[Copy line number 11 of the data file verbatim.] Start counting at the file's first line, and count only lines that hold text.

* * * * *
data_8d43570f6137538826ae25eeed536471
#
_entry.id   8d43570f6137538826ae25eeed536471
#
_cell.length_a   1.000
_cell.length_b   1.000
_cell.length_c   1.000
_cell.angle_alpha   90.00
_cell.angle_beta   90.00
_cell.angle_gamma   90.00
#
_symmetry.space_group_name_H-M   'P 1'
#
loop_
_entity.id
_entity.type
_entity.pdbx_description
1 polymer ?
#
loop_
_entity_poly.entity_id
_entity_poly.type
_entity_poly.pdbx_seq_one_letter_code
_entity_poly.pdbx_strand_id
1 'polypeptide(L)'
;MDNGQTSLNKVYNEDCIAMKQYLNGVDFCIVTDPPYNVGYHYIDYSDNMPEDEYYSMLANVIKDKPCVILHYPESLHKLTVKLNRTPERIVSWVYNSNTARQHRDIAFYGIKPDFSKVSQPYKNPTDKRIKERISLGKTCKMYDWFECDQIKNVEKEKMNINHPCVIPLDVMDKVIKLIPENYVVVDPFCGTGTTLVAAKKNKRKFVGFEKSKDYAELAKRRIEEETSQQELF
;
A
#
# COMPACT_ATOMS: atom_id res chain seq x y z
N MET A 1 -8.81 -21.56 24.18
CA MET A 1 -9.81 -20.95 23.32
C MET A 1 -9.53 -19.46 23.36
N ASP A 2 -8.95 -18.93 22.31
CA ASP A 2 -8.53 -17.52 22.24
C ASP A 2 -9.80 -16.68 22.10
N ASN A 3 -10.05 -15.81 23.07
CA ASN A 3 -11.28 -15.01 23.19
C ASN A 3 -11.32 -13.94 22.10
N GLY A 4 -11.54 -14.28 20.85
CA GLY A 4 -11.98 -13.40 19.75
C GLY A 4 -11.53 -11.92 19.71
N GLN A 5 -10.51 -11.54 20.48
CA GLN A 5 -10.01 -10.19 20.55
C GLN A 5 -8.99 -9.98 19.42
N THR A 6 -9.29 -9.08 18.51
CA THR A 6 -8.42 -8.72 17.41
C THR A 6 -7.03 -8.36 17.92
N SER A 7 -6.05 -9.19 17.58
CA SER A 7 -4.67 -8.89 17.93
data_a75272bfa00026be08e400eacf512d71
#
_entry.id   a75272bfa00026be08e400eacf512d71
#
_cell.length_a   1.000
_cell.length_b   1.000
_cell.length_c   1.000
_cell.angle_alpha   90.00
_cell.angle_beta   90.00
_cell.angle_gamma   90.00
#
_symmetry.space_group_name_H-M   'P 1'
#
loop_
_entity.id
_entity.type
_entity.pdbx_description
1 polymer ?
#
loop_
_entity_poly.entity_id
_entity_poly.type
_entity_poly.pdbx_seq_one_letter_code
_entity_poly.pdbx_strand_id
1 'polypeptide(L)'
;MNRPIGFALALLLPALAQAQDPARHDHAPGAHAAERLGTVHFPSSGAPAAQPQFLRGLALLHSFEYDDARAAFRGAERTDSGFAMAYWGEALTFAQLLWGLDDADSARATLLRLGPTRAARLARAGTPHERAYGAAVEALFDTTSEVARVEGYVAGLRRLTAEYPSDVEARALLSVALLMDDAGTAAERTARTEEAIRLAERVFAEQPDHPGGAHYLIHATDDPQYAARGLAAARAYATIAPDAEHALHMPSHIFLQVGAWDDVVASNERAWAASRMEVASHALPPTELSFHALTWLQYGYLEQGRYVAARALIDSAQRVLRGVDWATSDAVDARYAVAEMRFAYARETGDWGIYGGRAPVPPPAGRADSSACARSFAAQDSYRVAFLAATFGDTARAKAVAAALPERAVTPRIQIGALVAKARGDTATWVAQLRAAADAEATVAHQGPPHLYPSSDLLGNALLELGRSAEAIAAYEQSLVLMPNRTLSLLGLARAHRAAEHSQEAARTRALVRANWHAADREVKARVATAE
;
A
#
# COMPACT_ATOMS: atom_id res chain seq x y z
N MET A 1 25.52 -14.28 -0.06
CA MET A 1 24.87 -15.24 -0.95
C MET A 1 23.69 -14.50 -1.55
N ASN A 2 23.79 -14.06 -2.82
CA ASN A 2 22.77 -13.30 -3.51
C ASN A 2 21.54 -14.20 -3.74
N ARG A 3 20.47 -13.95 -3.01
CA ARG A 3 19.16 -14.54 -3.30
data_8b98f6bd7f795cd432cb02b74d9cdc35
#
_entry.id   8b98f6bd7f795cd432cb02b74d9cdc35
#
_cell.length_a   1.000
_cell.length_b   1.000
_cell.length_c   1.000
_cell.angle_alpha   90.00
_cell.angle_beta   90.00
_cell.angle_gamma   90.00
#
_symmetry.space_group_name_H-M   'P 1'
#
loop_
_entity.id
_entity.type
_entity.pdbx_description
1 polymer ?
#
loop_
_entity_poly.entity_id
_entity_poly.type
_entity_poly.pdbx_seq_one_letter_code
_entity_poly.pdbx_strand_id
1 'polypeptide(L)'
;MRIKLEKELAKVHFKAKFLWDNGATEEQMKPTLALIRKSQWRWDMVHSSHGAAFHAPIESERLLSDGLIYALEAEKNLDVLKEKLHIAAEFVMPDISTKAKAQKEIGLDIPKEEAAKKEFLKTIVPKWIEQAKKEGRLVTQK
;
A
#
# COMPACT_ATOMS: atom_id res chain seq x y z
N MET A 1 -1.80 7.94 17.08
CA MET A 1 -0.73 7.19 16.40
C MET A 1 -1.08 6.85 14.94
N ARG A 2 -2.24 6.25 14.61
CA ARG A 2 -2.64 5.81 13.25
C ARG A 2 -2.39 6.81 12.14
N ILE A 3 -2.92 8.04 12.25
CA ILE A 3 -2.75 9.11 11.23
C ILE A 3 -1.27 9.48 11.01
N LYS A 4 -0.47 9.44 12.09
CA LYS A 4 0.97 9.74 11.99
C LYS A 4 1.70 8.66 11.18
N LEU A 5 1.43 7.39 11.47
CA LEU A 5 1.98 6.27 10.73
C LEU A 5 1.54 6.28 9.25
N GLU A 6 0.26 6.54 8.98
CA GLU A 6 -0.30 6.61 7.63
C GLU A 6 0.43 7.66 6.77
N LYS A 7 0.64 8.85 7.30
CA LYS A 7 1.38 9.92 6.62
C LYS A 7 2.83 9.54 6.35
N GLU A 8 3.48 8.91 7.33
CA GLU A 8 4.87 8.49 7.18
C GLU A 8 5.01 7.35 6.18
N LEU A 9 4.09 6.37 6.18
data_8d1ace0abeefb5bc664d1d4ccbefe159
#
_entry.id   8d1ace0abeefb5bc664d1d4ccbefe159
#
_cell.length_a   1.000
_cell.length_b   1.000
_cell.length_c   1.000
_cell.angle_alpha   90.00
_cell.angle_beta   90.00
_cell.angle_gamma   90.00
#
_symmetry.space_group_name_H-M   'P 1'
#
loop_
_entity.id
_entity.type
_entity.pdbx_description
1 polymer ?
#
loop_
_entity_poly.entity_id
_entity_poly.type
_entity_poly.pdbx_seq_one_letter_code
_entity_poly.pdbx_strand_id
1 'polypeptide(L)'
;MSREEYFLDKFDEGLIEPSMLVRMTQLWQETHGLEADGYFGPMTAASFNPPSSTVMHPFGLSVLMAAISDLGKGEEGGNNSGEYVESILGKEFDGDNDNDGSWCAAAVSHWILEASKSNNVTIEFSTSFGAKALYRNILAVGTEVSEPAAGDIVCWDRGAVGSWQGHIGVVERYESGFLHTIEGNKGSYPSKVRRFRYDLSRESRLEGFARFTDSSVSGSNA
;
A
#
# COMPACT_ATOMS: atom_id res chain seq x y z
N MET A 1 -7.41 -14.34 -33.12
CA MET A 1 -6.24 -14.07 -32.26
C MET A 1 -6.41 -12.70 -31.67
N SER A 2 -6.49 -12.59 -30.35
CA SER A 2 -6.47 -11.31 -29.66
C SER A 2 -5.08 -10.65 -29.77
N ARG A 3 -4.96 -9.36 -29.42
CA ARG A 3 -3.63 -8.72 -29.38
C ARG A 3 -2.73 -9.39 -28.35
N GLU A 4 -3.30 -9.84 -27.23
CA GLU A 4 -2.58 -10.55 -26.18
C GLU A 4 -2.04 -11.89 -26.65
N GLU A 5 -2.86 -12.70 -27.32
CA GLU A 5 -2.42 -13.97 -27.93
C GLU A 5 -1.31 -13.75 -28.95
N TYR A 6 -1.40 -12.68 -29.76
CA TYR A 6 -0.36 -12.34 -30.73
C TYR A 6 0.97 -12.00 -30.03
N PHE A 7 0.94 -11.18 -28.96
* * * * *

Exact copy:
#